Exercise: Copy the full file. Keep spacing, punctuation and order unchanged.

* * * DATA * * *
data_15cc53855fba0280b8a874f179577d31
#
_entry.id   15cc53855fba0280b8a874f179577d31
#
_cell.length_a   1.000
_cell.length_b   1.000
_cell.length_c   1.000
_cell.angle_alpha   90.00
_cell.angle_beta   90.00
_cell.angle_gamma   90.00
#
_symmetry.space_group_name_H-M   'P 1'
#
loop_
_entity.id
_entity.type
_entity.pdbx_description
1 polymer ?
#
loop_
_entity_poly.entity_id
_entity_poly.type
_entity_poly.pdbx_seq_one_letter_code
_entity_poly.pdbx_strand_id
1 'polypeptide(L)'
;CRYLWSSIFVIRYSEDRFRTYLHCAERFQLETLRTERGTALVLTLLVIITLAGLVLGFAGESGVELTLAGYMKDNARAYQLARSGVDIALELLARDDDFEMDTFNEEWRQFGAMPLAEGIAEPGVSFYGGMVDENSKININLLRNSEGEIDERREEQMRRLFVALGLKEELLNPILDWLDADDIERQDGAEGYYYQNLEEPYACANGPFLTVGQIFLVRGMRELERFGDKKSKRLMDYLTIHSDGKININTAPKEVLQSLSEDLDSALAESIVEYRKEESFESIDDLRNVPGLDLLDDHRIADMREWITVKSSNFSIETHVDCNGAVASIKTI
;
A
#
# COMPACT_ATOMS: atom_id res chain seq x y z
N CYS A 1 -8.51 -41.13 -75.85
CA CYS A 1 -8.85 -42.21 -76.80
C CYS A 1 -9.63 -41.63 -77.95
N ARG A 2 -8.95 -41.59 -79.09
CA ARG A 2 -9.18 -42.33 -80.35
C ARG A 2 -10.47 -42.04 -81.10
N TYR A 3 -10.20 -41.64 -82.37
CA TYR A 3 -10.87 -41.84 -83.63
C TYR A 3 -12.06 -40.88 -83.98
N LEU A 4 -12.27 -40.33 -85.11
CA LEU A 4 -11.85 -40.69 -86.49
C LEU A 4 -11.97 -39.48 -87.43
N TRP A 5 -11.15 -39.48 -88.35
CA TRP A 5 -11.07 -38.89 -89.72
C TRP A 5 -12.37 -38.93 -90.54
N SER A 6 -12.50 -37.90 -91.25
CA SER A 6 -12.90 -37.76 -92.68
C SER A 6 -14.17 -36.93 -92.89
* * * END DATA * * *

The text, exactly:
data_15cc53855fba0280b8a874f179577d31
#
_entry.id   15cc53855fba0280b8a874f179577d31
#
_cell.length_a   1.000
_cell.length_b   1.000
_cell.length_c   1.000
_cell.angle_alpha   90.00
_cell.angle_beta   90.00
_cell.angle_gamma   90.00
#
_symmetry.space_group_name_H-M   'P 1'
#
loop_
_entity.id
_entity.type
_entity.pdbx_description
1 polymer ?
#
loop_
_entity_poly.entity_id
_entity_poly.type
_entity_poly.pdbx_seq_one_letter_code
_entity_poly.pdbx_strand_id
1 'polypeptide(L)'
;CRYLWSSIFVIRYSEDRFRTYLHCAERFQLETLRTERGTALVLTLLVIITLAGLVLGFAGESGVELTLAGYMKDNARAYQLARSGVDIALELLARDDDFEMDTFNEEWRQFGAMPLAEGIAEPGVSFYGGMVDENSKININLLRNSEGEIDERREEQMRRLFVALGLKEELLNPILDWLDADDIERQDGAEGYYYQNLEEPYACANGPFLTVGQIFLVRGMRELERFGDKKSKRLMDYLTIHSDGKININTAPKEVLQSLSEDLDSALAESIVEYRKEESFESIDDLRNVPGLDLLDDHRIADMREWITVKSSNFSIETHVDCNGAVASIKTI
;
A
#
# COMPACT_ATOMS: atom_id res chain seq x y z
N CYS A 1 -8.51 -41.13 -75.85
CA CYS A 1 -8.85 -42.21 -76.80
C CYS A 1 -9.63 -41.63 -77.95
N ARG A 2 -8.95 -41.59 -79.09
CA ARG A 2 -9.18 -42.33 -80.35
C ARG A 2 -10.47 -42.04 -81.10
N TYR A 3 -10.20 -41.64 -82.37
CA TYR A 3 -10.87 -41.84 -83.63
C TYR A 3 -12.06 -40.88 -83.98
N LEU A 4 -12.27 -40.33 -85.11
CA LEU A 4 -11.85 -40.69 -86.49
C LEU A 4 -11.97 -39.48 -87.43
N TRP A 5 -11.15 -39.48 -88.35
CA TRP A 5 -11.07 -38.89 -89.72
C TRP A 5 -12.37 -38.93 -90.54
N SER A 6 -12.50 -37.90 -91.25
CA SER A 6 -12.90 -37.76 -92.68
C SER A 6 -14.17 -36.93 -92.89